Last week I saw two doctors within the span of two days. Two more than I usually see in a year. The first had a lot to say and went quickly from charming to overbearing, instructing me to toss every vitamin supplement I own since they are not FDA approved and cannot be trusted. In her view, they make things worse. She was too busy being right to notice my response.
The second was like clear water, He listened without comment. He spoke without prejudice. He told me what I needed to know and made no effort to convince me he was right. His advice held no judgment. The little he said made sense.
Through the years I’ve learned that I don’t need my doctor to be my friend, or to like me, or approve of me. What I do need is to be treated as an equal. An adult. And for him or her not to make pronouncements, as though there is only one way (their own) that things should be done. And if it’s not too far a reach, to have the wisdom and grace to step into a space where ego doesn’t drive truth underground and there is no hierarchy of status. Just two people talking.
These doctors do exist. I have encountered them on several occasions. They shine like lights in the darkness and give me hope. We need more of them
When I was a kid I would sneak from my bed at night and listen to the grownups discuss life as they knew it (which seemed far more interesting, than life as I knew it). One of the topics of conversation was doctors. And the greatest compliment paid at the time was to call him (yes, it was always a him in those days) “A very big man.”
In my innocence, I assumed that meant girth, height, presence. Of course, it was none of these, although they were sometimes included in the package. The Big Man had power, commanded respect, had an office in Manhattan, on Central Park West, and could tell you what to do and how to do it with surety, and within a blink of the eye.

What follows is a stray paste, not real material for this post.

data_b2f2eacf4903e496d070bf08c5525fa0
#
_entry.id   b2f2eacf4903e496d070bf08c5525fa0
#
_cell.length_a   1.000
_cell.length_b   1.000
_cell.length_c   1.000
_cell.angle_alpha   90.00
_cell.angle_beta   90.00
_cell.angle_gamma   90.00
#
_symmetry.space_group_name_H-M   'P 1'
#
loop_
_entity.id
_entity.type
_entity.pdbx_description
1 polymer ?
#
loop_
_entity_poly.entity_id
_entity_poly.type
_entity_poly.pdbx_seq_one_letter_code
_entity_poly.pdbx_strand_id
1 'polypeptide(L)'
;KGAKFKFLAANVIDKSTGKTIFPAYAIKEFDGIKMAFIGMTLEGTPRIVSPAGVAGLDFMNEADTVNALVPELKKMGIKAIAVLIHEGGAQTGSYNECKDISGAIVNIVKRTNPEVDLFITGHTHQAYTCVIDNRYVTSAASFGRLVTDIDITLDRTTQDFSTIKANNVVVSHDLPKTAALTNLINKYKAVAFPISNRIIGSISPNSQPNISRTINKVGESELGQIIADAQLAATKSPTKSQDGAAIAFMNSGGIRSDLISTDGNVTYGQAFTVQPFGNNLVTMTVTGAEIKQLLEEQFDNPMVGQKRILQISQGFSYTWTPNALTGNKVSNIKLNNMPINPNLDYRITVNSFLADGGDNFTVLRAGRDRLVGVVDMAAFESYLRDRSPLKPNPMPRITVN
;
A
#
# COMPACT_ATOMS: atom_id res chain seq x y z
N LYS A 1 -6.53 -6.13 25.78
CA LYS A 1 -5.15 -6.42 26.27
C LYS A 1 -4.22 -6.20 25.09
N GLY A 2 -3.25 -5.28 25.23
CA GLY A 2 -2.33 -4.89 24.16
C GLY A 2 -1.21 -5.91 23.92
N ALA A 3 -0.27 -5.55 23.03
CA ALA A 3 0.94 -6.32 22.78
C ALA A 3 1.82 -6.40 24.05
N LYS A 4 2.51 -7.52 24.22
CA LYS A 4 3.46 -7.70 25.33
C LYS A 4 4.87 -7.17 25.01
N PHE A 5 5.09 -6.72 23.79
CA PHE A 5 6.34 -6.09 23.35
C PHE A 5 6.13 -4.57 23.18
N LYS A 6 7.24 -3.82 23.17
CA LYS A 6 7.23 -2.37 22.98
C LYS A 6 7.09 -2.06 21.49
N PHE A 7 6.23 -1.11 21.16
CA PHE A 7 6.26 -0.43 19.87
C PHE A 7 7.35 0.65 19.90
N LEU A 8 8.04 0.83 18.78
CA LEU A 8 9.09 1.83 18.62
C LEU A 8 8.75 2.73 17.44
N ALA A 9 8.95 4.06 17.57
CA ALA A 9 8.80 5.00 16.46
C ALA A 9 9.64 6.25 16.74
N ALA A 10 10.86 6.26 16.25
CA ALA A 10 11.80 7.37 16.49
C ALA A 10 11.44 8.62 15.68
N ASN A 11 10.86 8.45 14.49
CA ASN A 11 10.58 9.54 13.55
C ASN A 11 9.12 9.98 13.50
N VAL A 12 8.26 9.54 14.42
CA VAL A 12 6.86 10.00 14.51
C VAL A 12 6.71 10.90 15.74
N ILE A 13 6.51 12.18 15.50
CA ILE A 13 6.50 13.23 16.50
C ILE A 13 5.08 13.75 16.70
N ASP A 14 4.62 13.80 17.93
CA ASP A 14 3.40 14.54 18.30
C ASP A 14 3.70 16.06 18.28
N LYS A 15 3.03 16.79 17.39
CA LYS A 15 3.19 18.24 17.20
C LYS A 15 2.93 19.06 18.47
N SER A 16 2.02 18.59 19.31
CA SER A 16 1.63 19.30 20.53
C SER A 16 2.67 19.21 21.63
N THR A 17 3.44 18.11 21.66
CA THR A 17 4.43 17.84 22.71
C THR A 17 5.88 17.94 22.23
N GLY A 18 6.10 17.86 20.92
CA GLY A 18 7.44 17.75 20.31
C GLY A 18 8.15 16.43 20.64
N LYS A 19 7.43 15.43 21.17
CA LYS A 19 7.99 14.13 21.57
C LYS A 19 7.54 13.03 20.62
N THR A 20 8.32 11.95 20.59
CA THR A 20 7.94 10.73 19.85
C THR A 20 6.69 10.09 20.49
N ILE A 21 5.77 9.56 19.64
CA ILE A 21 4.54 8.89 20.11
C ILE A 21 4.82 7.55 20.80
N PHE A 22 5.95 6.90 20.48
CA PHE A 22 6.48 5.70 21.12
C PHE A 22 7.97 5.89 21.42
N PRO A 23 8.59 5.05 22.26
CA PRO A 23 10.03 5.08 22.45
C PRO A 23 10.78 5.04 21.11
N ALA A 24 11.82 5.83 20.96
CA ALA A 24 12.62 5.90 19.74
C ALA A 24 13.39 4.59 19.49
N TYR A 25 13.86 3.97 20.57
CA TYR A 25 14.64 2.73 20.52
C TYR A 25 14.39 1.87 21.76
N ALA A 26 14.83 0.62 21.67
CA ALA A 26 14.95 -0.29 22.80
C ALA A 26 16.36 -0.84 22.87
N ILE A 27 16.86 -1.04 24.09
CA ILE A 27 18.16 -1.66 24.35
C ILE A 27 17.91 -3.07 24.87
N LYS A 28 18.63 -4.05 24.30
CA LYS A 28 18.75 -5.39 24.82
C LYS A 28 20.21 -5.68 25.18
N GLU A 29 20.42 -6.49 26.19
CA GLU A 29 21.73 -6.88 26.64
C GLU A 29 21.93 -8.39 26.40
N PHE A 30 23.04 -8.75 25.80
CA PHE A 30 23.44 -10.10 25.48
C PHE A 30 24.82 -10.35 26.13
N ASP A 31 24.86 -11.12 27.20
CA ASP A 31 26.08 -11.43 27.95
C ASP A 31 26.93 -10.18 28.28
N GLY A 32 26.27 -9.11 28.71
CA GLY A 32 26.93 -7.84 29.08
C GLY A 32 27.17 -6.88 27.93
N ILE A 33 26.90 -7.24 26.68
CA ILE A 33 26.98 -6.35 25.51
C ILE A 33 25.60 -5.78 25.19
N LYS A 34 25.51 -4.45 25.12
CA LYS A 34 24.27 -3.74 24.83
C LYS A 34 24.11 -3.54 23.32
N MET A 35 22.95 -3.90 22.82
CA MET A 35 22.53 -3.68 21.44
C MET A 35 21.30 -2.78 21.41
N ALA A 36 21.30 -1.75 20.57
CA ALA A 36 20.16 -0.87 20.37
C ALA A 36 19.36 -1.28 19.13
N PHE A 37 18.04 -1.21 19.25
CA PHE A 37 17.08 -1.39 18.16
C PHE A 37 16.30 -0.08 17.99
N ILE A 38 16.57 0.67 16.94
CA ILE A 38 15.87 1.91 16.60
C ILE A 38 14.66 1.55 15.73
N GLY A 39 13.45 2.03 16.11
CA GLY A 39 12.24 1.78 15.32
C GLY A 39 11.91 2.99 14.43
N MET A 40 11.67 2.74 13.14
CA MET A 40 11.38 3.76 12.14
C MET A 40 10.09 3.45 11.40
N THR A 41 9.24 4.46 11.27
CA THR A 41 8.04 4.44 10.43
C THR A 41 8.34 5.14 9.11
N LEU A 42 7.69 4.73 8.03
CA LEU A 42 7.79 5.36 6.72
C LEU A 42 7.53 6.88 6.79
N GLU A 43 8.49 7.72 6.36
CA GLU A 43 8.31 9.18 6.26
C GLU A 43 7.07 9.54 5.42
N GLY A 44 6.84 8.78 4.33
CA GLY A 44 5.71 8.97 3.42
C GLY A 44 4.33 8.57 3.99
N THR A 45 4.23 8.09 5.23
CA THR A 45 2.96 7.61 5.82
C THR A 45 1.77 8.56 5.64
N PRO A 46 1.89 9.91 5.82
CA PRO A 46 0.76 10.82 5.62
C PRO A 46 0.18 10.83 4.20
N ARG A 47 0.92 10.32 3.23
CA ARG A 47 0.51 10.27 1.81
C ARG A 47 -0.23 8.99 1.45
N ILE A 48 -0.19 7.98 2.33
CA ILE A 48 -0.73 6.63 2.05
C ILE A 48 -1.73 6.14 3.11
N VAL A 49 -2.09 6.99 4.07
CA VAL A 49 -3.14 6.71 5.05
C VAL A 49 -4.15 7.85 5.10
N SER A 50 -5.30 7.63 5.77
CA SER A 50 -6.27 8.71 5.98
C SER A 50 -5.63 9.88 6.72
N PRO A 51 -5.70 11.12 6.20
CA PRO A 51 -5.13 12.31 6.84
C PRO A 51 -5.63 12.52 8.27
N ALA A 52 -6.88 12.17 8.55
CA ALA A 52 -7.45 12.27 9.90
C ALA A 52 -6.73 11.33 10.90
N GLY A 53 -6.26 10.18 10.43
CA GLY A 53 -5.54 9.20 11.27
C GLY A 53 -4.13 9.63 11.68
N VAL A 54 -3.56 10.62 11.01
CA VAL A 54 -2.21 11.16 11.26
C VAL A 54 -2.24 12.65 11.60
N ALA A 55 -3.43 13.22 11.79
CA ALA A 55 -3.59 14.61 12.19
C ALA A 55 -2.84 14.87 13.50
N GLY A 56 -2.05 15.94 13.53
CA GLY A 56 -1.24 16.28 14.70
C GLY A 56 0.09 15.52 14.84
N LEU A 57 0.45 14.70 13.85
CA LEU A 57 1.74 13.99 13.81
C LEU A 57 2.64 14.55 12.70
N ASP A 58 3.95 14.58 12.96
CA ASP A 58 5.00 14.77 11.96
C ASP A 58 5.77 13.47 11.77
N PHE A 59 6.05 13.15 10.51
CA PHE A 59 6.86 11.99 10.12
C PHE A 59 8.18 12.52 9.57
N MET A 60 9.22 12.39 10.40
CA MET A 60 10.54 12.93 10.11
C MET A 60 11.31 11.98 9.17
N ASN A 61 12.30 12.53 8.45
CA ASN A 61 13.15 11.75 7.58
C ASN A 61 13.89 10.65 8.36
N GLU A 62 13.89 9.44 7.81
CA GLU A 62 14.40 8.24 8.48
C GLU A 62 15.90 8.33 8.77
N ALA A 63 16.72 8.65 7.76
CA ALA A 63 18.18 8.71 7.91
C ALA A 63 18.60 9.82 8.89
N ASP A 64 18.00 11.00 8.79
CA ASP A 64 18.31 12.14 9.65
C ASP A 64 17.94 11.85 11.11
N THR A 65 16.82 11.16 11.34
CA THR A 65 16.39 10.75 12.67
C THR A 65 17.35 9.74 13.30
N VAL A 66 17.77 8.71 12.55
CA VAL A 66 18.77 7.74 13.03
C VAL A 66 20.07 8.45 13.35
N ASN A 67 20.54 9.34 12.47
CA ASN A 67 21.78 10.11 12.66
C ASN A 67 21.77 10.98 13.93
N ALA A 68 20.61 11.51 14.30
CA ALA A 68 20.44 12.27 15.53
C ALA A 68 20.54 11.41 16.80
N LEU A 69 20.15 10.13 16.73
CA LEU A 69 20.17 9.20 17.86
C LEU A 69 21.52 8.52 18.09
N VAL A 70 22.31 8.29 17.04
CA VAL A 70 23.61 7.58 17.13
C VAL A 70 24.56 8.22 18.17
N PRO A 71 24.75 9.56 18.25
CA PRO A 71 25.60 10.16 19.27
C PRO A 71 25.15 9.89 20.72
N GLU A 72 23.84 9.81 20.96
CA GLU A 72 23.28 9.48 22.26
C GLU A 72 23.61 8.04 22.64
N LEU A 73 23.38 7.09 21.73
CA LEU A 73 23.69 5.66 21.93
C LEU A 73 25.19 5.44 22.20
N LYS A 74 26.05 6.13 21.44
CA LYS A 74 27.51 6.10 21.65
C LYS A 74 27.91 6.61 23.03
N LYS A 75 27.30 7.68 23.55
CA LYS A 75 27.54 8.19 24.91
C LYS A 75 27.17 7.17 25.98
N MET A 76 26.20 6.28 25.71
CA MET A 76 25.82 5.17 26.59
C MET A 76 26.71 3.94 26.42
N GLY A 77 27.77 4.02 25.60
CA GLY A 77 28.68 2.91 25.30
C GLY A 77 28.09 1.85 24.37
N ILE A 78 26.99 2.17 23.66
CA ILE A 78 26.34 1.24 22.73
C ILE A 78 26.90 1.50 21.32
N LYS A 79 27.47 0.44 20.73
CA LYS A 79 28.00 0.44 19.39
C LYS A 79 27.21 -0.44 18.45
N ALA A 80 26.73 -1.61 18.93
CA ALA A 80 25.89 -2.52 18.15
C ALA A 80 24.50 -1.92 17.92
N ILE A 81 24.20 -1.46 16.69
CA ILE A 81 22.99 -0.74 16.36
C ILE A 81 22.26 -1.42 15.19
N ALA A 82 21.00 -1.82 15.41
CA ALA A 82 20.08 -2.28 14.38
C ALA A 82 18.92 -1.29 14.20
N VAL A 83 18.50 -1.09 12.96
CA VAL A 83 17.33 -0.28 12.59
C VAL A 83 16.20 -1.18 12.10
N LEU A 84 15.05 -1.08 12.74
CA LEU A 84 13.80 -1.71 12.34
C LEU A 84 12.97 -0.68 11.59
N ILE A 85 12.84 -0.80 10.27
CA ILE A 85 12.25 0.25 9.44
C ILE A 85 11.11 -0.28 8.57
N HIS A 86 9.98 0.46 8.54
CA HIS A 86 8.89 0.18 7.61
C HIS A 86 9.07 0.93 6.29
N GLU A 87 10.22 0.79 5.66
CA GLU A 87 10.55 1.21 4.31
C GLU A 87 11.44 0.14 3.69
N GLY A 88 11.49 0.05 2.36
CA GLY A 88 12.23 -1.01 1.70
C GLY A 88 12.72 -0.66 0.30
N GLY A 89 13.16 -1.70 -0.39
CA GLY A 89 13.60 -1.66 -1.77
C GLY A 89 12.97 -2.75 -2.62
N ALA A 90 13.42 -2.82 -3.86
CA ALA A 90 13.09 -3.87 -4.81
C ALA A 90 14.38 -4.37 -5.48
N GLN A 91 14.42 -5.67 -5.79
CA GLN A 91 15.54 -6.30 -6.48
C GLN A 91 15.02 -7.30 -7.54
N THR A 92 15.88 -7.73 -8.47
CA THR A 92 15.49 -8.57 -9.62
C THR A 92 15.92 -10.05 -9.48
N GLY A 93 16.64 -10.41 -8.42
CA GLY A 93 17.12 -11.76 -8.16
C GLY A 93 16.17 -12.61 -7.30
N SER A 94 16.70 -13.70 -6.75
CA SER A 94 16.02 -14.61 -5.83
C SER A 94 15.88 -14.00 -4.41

My first doctor was Morris Schwartzfarb. Dr. Schwartzfarb made house calls, seven days a week, at $10 a pop. Since he lived in the building, He had only to cross the courtyard and take the elevator to the second floor to get to our apartment. He was accessible and kind. What we called a real mensch. But, as you may have already guessed, he was never referred to “as a very big man.”
Yet for me, he was special. Like the Taoist master, he did his work, and walked away. He never bragged, made unfunny jokes, touted his credentials, or acted like he knew stuff we didn’t ─ just stuff that was different. While we knew about jumping rope, broiling a chicken, cleaning the house, choosing the best fruit, and going to school. He knew how to use a stethoscope, take our blood pressure, and give injections. He had his job; we had ours. We were different but equal.
Too many of today’s doctors see themselves as ” Very Big Men.” Yes, even the women, except for a few who don’t, like the Dinosaur.
Fantasy Doctors are a precious species. I am always on the lookout. When I find them, I make sure to say how special they are. After all, they are rare birds, disappearing faster than the wind. And with the way things are now, who can blame them?
If you wish to find yourself a Fantasy Doctor, use this imagery exercise for the next 21 days with the intention of drawing one to you, or you to her/him, and see what happens.
Unlocking the Gates
Close your eyes and breathe out three times. See yourself standing before a set of gates that until now have been closed to you. Find nearby a key and unlock these gates. See, sense and know how by unlocking the gates, the way opens, and all obstacles disappear.
Ask the universe for what it is that you want. See yourself receiving it. Notice what happens and how you feel.
Then breathe out, open your eyes, and never doubt it for a minute.